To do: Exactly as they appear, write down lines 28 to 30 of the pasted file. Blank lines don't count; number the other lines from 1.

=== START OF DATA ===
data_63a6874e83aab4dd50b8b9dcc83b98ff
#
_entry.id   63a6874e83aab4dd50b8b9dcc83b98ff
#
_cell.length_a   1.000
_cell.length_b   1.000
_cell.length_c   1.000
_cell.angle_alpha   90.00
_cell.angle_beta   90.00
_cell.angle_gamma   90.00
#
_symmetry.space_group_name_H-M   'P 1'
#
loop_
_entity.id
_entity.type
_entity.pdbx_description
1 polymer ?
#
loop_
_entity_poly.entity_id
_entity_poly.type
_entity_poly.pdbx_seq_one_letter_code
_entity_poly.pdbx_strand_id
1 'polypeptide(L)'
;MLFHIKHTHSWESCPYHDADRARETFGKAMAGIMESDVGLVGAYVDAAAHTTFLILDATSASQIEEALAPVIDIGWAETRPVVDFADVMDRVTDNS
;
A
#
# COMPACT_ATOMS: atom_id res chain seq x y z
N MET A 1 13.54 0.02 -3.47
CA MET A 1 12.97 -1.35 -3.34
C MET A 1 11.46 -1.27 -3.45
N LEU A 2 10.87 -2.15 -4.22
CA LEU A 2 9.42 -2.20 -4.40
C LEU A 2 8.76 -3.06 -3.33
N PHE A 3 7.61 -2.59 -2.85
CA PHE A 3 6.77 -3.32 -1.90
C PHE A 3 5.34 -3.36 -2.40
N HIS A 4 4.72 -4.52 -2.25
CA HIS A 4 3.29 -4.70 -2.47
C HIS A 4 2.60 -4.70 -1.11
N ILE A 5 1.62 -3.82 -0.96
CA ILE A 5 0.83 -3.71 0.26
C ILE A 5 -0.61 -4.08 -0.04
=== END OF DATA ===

A
#
# COMPACT_ATOMS: atom_id res chain seq x y z